Deutsche Bank analysts have painted a bullish outlook for the global solar market, noting that solar PV is about to enter a “third growth phase” where it can be deployed without subsidies, and can resist a backlash from utilities.
The report by analysts led by US-based Vishal Shah estimates that three-quarters of the world’s market will be “sustainable” for solar within 18 months, meaning they can operate with little or no subsidy. (see graph at end of story). In two years, the market for solar will have flipped from one largely “unsustainable” – needing big subsidies – to one mostly sustainable.
That’s because with module prices stabilising at around $US60c-70c/watt, and installation costs of around $US1-$US1.20 a watt, the levellised cost of solar electricity is between US10c-20c/kWh.
“We believe the underlying economics of the sector have improved significantly and we may be just at the beginning of the grid parity era,” the Deutsche Bank analysts write. “Low natural gas prices may make large utility scale solar deployments in the US less attractive for now, but we remain bullish about rapid development of utility scale solar in several international markets over the next 3-5 years.”
Deutsche Bank said that although the market in Europe had contracted, at least one third of new, small to mid size projects were being developed without subsidies. Multi-megawatt projects were being built south of Rome for €90c/W. This was delivering electricity costs (LCOE – with 80 per cent self consumption) of around €80/MWh (€8c/kWh)
In India, unsubsidised large scale projects are being bid at US12c/kWh, and power purchase agreements were being written for solar projects in the US at $US9c/kWh.
But it also noted that distributed solar (or rooftop or local ground-mounted solar) was also likely to take a signficant share of the solar market as leasing models became more mainstream and various markets adopt policies to support the technology.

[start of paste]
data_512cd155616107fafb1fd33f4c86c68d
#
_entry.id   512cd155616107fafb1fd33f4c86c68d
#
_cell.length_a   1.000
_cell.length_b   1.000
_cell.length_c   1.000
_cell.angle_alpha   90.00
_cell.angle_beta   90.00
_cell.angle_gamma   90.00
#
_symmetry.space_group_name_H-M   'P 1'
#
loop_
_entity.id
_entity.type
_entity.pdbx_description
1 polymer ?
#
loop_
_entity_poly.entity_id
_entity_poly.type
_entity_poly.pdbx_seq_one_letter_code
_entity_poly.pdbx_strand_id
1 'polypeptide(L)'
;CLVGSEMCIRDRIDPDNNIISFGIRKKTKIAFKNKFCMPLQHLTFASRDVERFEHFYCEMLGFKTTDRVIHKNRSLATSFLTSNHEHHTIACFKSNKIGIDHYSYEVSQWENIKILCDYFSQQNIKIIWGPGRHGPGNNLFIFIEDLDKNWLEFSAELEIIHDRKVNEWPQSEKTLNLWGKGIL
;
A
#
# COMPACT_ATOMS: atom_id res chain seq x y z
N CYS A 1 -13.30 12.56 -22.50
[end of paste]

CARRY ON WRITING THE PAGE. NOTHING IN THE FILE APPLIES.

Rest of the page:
It said innovative financing was the key – and could lead to growth in above all expectations if new sources of low cost capital is made available for the sector.
It also noted that the speed of the sector’s transition to grid parity meant that most governments are “somewhat behind the curve” in adjusting regulation to promote the desired growth of the solar sector over the next several decades.
And it said the solar sector could also continue to face significant backlash from major utilities as this “disruptive technology” is clearly a big threat to the their business model.
But it said rising electricity prices, a need for competitive generation sources, and lowered balance of system costs will drive further improvement over the next several years. And despite the backlash from major utilities, solar and distributed generation would continue to gain significant share of new capacity.
“We believe solar will appear increasingly attractive in a long term environment of rising electricity prices and fuel price uncertainty.“
However, Deutsche Bank warned that being at grid parity on paper does not necessarily equate to a robust market.
“We believe overall grid capacity, demand, and regulatory constraints will prove to be significant hurdles in many countries going forward. As more markets reach cost competitiveness over the next 3-5 years, we expect sustainable demand to ramp accordingly as governments adopt more sustainable policies and consumers recognize the value proposition.
“Solar appears to be in the beginning stages of transitioning between ‘alternative energy’ and a truly cost competitive source of energy that may help both producers and consumers hedge against rising electricity rates and fuel costs.”